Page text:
What if unwanted cotton clothing could be returned to cotton farms instead of clogging up landfill in Australia and overseas, where it is an environmental catastrophe?
A trial earlier this year tried to find out if old cotton textiles could improve the soils of the very farms that grew the crop in the first place.
Coreo, specialists in creating circular economies, partnered with the Queensland Government, Goondiwindi Cotton, Sheridan, Cotton Australia, Worn Up and the Cotton Research and Development Corporation who supported a soil scientist Dr Oliver Knox.
As part of the trial, farmer Sam Coulton and his grandson Harry spread two tonnes of shredded cotton on a paddock on their farm at Goondiwindi, in southern Queensland.
“We put it in a fertiliser spreader and then just spread it back on the land and it goes back into the soil,” he said.
Inspiration from those living in waste
It was a trip to Asia that inspired Mr Coulton to seek a solution to the problem of textile waste.
“Coming from a background of farming, you use everything or reuse everything. It’s always been against my grain to just throw something in the rubbish bin,” he said.
Australians part of the problem
Textile waste is a challenge for both developing and developed countries and Oliver Knox, a Senior Lecturer of Cotton at the University of New England, said Australians were a massive part of the problem.
Dr Knox said discarded clothing was as much of a problem for agriculture as climate change.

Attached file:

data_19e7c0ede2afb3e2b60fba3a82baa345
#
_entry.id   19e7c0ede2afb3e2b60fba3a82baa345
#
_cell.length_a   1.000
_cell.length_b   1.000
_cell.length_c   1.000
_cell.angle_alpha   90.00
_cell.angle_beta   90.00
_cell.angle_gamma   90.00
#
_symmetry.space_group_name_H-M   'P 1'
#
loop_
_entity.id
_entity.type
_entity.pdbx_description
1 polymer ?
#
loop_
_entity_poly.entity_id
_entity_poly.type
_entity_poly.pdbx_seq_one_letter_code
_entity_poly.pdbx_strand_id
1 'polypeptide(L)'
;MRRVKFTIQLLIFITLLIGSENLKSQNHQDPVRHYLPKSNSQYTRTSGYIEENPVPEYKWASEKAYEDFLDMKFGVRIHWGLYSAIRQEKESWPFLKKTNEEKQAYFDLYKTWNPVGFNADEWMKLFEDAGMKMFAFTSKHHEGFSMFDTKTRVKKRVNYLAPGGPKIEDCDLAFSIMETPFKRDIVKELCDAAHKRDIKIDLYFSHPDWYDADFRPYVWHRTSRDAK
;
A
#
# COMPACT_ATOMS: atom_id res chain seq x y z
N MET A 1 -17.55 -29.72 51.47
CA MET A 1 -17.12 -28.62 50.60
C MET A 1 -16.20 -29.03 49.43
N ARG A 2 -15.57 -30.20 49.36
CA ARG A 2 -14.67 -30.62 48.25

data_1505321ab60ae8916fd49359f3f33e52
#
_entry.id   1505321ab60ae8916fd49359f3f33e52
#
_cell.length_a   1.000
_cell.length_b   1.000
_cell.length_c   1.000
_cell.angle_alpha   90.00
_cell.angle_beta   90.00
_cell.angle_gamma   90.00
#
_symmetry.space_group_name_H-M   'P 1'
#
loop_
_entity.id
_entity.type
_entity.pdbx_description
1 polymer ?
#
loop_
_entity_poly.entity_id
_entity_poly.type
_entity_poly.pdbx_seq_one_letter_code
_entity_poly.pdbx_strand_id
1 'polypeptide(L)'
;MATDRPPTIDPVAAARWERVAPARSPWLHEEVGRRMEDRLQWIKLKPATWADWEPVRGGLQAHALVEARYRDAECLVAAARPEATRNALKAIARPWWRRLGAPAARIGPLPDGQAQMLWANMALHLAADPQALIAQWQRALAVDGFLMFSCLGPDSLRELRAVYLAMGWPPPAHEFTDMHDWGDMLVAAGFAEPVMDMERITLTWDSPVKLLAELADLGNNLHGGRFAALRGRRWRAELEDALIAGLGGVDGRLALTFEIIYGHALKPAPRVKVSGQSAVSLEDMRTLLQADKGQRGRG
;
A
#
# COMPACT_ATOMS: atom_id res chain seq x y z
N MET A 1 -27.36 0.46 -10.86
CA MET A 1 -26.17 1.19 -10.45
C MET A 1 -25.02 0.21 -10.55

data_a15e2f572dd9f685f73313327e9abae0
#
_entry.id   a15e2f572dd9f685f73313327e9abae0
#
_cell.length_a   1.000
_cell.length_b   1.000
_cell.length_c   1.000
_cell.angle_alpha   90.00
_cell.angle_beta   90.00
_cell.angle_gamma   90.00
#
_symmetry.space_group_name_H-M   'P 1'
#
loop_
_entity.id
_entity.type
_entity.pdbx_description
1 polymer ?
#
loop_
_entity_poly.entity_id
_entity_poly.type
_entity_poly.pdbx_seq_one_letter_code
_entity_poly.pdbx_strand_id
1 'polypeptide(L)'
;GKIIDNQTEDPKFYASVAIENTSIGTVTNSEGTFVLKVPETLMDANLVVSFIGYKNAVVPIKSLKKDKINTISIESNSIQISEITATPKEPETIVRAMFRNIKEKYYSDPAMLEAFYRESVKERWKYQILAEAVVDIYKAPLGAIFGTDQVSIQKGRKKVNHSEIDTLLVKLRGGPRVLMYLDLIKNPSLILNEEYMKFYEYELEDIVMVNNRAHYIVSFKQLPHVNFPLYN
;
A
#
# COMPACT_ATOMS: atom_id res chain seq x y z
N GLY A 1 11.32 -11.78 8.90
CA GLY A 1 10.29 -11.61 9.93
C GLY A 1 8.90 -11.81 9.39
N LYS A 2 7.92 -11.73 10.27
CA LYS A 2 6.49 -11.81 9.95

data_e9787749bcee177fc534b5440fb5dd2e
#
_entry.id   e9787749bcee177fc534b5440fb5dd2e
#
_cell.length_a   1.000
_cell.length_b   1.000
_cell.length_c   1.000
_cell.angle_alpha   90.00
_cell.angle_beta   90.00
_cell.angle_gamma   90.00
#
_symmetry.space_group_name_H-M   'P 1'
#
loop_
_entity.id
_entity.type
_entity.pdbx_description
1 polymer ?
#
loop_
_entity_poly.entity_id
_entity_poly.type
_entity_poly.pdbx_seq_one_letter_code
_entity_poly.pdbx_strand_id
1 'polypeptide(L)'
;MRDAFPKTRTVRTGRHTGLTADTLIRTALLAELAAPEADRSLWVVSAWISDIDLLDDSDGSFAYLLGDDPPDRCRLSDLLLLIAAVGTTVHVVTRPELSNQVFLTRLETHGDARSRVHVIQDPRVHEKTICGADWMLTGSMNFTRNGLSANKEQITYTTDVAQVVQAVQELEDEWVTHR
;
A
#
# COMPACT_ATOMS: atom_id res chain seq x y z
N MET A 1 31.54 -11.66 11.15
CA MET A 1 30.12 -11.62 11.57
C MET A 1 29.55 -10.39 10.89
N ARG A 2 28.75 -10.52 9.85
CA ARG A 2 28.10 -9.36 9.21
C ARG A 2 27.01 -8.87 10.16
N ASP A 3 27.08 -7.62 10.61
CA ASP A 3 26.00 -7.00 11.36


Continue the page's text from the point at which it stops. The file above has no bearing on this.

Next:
“If you’re putting textile waste to landfill, you’re creating methane, you’re creating carbon dioxide. You’re creating greenhouse gases from your disposal of unwanted clothing.”
Bigger than just some soil samples
To track the change in the paddock from the trial, soil samples were sent to labs at the University of New England and Dr Knox said the results were unsurprising.
“There is no real change in the soil carbon, there’s no real change in most of the nutrition.”
But the absence of dramatic change was encouraging, he said.
“We’re hopefully just diverting a waste stream and trying to capitalise on it.
“If this program was to continue long term, we could start to see benefits in the future,” Dr Knox said.
A brighter future for the cotton industry
Meantime, farmer Sam Coulton was not surprised at all by the results of the trial.
“When you pick cotton, you can’t get it all off the bush,” Mr Coulton said.
“A little bit of it has been going back into the soil for years and that has been building the soil structure.
“The microbes and water holding capacity have increased and the tilled soil is absolutely magnificent,” Mr Coulton said.
But Mr Coulton said he understood cotton’s “circular economy” would only be successful if it was economically viable, and that government funding would need to play a role.
In the meantime, he hoped to encourage others in the cotton industry to implement a circular economy system on their own farms.
“It has to happen and this is the way we can do it,” he said.